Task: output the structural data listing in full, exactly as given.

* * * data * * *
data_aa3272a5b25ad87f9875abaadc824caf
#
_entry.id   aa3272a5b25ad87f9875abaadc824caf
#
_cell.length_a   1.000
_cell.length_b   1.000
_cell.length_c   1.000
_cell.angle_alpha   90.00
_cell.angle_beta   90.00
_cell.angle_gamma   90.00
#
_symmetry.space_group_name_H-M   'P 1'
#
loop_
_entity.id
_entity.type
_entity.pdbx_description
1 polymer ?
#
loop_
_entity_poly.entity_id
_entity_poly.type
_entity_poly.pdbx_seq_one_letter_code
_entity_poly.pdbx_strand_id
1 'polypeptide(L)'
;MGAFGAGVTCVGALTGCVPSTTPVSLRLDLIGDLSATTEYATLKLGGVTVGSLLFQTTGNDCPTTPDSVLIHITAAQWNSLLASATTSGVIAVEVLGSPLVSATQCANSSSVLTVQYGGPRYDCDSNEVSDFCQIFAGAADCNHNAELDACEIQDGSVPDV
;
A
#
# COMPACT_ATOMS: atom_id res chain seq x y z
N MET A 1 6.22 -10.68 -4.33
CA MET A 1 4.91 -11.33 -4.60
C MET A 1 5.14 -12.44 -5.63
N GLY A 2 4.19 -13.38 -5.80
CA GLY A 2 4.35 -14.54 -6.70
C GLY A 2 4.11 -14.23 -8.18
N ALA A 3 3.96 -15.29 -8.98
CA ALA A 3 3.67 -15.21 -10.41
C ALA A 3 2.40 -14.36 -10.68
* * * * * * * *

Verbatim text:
data_aa3272a5b25ad87f9875abaadc824caf
#
_entry.id   aa3272a5b25ad87f9875abaadc824caf
#
_cell.length_a   1.000
_cell.length_b   1.000
_cell.length_c   1.000
_cell.angle_alpha   90.00
_cell.angle_beta   90.00
_cell.angle_gamma   90.00
#
_symmetry.space_group_name_H-M   'P 1'
#
loop_
_entity.id
_entity.type
_entity.pdbx_description
1 polymer ?
#
loop_
_entity_poly.entity_id
_entity_poly.type
_entity_poly.pdbx_seq_one_letter_code
_entity_poly.pdbx_strand_id
1 'polypeptide(L)'
;MGAFGAGVTCVGALTGCVPSTTPVSLRLDLIGDLSATTEYATLKLGGVTVGSLLFQTTGNDCPTTPDSVLIHITAAQWNSLLASATTSGVIAVEVLGSPLVSATQCANSSSVLTVQYGGPRYDCDSNEVSDFCQIFAGAADCNHNAELDACEIQDGSVPDV
;
A
#
# COMPACT_ATOMS: atom_id res chain seq x y z
N MET A 1 6.22 -10.68 -4.33
CA MET A 1 4.91 -11.33 -4.60
C MET A 1 5.14 -12.44 -5.63
N GLY A 2 4.19 -13.38 -5.80
CA GLY A 2 4.35 -14.54 -6.70
C GLY A 2 4.11 -14.23 -8.18
N ALA A 3 3.96 -15.29 -8.98
CA ALA A 3 3.67 -15.21 -10.41
C ALA A 3 2.40 -14.36 -10.68